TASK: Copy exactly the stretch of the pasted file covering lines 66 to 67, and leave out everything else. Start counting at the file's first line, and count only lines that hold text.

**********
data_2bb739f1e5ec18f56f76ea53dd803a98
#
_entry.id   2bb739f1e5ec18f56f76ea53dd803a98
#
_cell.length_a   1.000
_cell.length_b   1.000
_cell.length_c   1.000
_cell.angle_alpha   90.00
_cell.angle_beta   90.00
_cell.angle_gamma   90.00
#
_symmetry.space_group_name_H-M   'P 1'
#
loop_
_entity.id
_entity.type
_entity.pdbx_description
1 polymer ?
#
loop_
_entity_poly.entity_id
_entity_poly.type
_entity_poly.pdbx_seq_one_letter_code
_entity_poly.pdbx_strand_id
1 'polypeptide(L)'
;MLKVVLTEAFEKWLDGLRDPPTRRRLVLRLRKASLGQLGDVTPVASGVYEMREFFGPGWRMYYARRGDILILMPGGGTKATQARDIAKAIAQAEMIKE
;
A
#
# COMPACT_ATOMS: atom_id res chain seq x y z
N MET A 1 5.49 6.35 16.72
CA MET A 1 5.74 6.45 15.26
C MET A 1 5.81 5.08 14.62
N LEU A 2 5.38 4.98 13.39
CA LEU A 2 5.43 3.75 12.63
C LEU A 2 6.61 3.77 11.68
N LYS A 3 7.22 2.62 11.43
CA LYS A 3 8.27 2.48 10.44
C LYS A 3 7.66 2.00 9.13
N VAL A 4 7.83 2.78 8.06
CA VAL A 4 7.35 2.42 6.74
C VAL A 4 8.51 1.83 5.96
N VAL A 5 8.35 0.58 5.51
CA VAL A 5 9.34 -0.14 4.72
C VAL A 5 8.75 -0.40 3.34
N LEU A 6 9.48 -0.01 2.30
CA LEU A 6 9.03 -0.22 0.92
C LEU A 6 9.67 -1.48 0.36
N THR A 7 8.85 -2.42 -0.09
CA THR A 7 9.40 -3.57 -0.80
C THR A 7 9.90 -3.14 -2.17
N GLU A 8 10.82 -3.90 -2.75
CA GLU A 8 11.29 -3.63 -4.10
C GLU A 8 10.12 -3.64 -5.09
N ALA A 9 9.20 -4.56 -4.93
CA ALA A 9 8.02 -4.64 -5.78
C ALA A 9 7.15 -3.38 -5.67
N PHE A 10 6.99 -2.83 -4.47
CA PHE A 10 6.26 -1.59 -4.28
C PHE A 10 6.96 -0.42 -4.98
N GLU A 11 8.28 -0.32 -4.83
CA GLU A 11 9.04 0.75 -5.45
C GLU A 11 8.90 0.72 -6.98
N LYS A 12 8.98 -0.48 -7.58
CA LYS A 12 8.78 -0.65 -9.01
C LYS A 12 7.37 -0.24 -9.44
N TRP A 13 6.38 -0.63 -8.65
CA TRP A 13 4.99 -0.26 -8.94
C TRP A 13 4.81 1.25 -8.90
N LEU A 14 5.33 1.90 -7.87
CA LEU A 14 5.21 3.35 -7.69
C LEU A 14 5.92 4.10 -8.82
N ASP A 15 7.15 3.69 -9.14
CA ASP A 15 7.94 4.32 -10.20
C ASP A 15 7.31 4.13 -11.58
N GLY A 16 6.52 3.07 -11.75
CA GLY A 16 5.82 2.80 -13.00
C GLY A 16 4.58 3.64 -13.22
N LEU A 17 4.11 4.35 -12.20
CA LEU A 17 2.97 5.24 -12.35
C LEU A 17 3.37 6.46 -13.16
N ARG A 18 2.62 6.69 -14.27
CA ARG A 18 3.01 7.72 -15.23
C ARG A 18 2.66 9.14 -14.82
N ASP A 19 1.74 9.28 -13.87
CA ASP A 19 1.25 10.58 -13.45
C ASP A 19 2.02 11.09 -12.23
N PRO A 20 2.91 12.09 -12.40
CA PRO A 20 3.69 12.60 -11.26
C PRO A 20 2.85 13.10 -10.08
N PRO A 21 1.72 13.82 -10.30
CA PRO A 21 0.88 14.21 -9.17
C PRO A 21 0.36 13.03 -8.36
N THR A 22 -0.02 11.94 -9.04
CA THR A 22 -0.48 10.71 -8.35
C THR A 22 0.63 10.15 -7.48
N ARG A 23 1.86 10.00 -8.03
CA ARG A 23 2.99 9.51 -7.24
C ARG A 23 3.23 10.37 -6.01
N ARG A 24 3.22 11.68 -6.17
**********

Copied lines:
C LYS A 12 7.37 -0.24 -9.44
N TRP A 13 6.38 -0.63 -8.65